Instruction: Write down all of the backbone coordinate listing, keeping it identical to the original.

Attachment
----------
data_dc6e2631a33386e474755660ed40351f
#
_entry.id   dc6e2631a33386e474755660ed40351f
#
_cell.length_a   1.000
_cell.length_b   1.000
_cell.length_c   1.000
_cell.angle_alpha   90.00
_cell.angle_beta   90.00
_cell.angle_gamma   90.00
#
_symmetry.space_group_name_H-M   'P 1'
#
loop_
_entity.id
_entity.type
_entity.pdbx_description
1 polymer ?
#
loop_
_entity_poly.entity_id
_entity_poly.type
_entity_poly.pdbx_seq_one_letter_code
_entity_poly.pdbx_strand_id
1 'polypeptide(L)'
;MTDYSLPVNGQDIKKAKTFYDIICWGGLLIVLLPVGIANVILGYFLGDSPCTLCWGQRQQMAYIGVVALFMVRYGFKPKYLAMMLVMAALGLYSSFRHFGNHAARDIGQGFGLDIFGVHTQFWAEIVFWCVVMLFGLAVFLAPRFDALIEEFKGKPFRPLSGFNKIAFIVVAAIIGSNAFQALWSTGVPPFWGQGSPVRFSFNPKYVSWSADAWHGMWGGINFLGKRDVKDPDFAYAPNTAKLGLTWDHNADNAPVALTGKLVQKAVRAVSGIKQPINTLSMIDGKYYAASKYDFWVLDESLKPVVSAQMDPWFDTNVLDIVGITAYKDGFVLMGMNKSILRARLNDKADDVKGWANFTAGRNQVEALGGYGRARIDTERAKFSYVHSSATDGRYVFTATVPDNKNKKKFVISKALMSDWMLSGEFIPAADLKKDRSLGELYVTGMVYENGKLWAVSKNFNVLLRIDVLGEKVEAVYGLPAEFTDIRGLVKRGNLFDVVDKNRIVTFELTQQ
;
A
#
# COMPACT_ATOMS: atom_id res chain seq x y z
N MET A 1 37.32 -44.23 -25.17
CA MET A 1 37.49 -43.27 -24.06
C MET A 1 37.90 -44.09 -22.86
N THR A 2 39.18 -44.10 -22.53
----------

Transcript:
data_dc6e2631a33386e474755660ed40351f
#
_entry.id   dc6e2631a33386e474755660ed40351f
#
_cell.length_a   1.000
_cell.length_b   1.000
_cell.length_c   1.000
_cell.angle_alpha   90.00
_cell.angle_beta   90.00
_cell.angle_gamma   90.00
#
_symmetry.space_group_name_H-M   'P 1'
#
loop_
_entity.id
_entity.type
_entity.pdbx_description
1 polymer ?
#
loop_
_entity_poly.entity_id
_entity_poly.type
_entity_poly.pdbx_seq_one_letter_code
_entity_poly.pdbx_strand_id
1 'polypeptide(L)'
;MTDYSLPVNGQDIKKAKTFYDIICWGGLLIVLLPVGIANVILGYFLGDSPCTLCWGQRQQMAYIGVVALFMVRYGFKPKYLAMMLVMAALGLYSSFRHFGNHAARDIGQGFGLDIFGVHTQFWAEIVFWCVVMLFGLAVFLAPRFDALIEEFKGKPFRPLSGFNKIAFIVVAAIIGSNAFQALWSTGVPPFWGQGSPVRFSFNPKYVSWSADAWHGMWGGINFLGKRDVKDPDFAYAPNTAKLGLTWDHNADNAPVALTGKLVQKAVRAVSGIKQPINTLSMIDGKYYAASKYDFWVLDESLKPVVSAQMDPWFDTNVLDIVGITAYKDGFVLMGMNKSILRARLNDKADDVKGWANFTAGRNQVEALGGYGRARIDTERAKFSYVHSSATDGRYVFTATVPDNKNKKKFVISKALMSDWMLSGEFIPAADLKKDRSLGELYVTGMVYENGKLWAVSKNFNVLLRIDVLGEKVEAVYGLPAEFTDIRGLVKRGNLFDVVDKNRIVTFELTQQ
;
A
#
# COMPACT_ATOMS: atom_id res chain seq x y z
N MET A 1 37.32 -44.23 -25.17
CA MET A 1 37.49 -43.27 -24.06
C MET A 1 37.90 -44.09 -22.86
N THR A 2 39.18 -44.10 -22.53